Original URL: http://www.azcentral.com/arizonarepublic/centralphoenix/articles/1024cordova1024Z4.html

Cordova's philosophy to build on success
The Arizona Republic
Oct. 24, 2003
by Nora Fascenelli

Success builds success. That philosophy is in force at Cordova Primary School.

Arizona Learns released another set of labels last week, bringing out the tears, fears and cheers of educators statewide.

Cordova Primary School in the Alhambra district was among a handful of Valley schools ranked as "excelling," a label shared with fewer than a dozen schools in the Phoenix area.

It made the leap to the top of the heap, despite haggling with obstacles and challenges every day, and former Principal Elizabeth Hargrove credits a strong staff and creative teaching methods with the school's consistent success.

Of the 740 students enrolled in the school, nearly 90 percent come from low-income backgrounds qualifying them for the Federal Free and Reduced Lunch Program. More than half the students are English language learners, struggling to master reading, writing and math skills wrapped in unfamiliar words.

Hargrove credits Cordova Primary's rank of "excelling" - the highest a school can have - to a strong, involved and sensitive staff.

Hargrove, now principal at Carol G. Peck Elementary, spent five years as principal at Cordova Elementary through June 2003. During that time, she saw students and teachers finding ways to improve their chances for success.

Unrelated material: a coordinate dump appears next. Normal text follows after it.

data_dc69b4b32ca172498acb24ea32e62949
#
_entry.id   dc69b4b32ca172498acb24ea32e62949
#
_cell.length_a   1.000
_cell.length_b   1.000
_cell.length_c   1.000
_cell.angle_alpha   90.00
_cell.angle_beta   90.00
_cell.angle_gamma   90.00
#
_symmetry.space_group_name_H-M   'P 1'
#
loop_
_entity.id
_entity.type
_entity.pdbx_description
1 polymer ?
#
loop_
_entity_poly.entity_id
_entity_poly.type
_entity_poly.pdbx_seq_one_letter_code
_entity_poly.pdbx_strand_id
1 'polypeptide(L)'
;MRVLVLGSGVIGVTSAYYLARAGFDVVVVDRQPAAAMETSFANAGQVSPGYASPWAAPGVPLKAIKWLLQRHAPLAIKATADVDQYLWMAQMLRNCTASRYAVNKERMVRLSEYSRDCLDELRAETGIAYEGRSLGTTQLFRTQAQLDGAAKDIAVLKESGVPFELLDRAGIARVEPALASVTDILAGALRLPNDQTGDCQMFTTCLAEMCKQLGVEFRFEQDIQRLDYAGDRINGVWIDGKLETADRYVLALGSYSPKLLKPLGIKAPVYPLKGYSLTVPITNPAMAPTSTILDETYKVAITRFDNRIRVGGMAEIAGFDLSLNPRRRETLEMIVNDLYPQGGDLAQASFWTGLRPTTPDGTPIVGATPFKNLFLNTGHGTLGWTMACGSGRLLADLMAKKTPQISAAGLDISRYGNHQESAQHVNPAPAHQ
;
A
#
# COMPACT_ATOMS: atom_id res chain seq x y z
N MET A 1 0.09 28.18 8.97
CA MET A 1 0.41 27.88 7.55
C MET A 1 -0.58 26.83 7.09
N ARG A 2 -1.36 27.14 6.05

"Success builds success," Hargrove said. "Every teacher in that school believes students can do what's needed. That philosophy is at the forefront of everything we do."

Four years ago, Hargrove helped introduce the "Success for All" reading program, providing students with 90 minutes uninterrupted reading time every day. Much of that time is spent reading grade-level stories, but part of the day involves tackling material above the children's grade levels.

"We challenge them with tougher material than they're accustomed to," Hargrove said. "We push them, but not to the point of frustration."

Knowing your students well enough to sense when a child is dangerously close to being hopelessly discouraged is essential.

"Our methods allow teachers to spend time assessing each student, one-on-one, for word recognition, fluency and comprehension," she said. "Knowing where the kids are at any given time is key to giving them what they need."

Parent involvement is critical, so the school offers events and activities for families to take part in together, Hargrove said.

Although many parents in the district don't speak English, as many as 50 adults showed up for these monthly activities with their children. Interpreters were usually present, and the entire staff made every effort to provide a welcoming environment right from the start.

For the most part, kids want to please and they want to be successful, Hargrove said.

"But when a child makes bad decisions, it's important to let them know you're disappointed, and that can be more effective than any other kind of punishment or consequence," she said.

Hargrove's secrets to success include:

 Always focus on the kids. If it's good for kids, do it.

 Have a focused, purposeful mission that everyone is a part of.

 Work as a team. Deal with issues together instead of facing issues alone.

 Try to dovetail everything when setting goals.

 Know your staff, professionally and personally.

 Highlight the strengths of your staff and help them share ideas with others.

 Encourage teachers to get to know their students as well as possible.

Hargrove said celebrating opportunity and recognizing what is positive is far more important than dwelling on the negative.

Reach the reporter at nora.fascenelli@arizonarepublic.com or (602) 444-6930.